- Failure to diagnose or misdiagnosis
- Misreading or ignoring laboratory results
- Unnecessary surgery
- Improper medication or dosages
- Surgical errors
- Disregarding or not taking appropriate patient history
- Premature discharge
About Medical Malpractice
Medical negligence (also known as medical malpractice) occurs when a medical professional’s behavior doesn’t meet the appropriate standard of care, and the patient suffers injury or loss. If there’s a breach of this duty, then the patient may be entitled to make a medical negligence claim.
Know Your Rights
Medical malpractice is a common occurrence in the United States. According to a recent report from Johns Hopkins University, medical malpractice is the third most common reason for death in the country, accounting for 225,000 deaths each year.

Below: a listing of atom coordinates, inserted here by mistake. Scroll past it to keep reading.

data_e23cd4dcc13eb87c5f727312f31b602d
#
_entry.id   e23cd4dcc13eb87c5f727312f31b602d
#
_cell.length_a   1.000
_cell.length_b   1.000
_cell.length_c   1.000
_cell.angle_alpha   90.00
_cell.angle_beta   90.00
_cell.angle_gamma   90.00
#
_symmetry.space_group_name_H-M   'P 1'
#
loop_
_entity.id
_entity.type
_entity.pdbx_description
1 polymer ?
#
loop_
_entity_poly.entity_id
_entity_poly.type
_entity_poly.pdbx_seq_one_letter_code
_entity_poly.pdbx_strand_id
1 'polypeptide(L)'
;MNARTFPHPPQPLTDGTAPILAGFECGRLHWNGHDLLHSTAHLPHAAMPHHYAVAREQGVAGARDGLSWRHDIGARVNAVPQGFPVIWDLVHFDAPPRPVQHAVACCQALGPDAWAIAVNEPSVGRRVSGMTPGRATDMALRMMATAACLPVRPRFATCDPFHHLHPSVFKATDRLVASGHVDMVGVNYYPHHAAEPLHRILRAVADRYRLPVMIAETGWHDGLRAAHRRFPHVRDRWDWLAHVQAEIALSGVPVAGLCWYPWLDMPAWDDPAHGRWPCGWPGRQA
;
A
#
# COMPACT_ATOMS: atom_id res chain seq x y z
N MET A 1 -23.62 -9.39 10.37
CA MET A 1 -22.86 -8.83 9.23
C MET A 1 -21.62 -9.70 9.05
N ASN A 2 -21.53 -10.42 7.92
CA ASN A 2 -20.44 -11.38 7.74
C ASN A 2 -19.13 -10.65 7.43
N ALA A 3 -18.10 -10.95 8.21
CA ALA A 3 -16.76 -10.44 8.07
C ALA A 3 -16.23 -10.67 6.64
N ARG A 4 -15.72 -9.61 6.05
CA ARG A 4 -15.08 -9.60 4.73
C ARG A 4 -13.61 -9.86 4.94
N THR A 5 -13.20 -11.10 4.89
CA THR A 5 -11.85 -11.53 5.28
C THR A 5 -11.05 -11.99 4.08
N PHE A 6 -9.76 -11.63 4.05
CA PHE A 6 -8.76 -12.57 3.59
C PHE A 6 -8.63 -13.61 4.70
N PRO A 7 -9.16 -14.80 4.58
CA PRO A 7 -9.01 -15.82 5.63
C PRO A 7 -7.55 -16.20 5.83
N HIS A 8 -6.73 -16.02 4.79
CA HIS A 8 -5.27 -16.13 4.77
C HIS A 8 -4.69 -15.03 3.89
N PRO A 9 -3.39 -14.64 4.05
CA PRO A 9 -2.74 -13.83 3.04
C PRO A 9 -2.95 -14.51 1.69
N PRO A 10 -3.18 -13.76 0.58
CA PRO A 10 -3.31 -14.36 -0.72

Lawsuits related to this type of malpractice fall under tort reform and are typically handled by a personal injury attorney. Rules regarding medical malpractice can vary by state, although certain general principles apply to all cases and give clear indications as to whether a given type of injury falls under this category.
To prove that medical malpractice occurred, you must be able to show all of these things: A valid doctor-patient relationship existed; A medical professional violated the standard of care; The violation of that standard resulted in harm to the patient; and. The patient suffered real, compensable damages.
Yes, Courts have ruled that when a doctor causes emotional distress due to negligence, the patient can sue just as if the doctor caused physical harm.
Most malpractice cases are settled out of court, often with no admission of wrongdoing. These settlements usually are driven by the insurer’s decision that it’s easier and less expensive to settle than to go to trial. Consult an attorney for best course of action.
In general, medical negligence claims are often complex and involve extensive expert medical evidence. It usually takes about 12 months from the negligence of a doctor or hospital for the injury to settle down enough for your lawyer to obtain the necessary expert and medical evidence to prove your claim.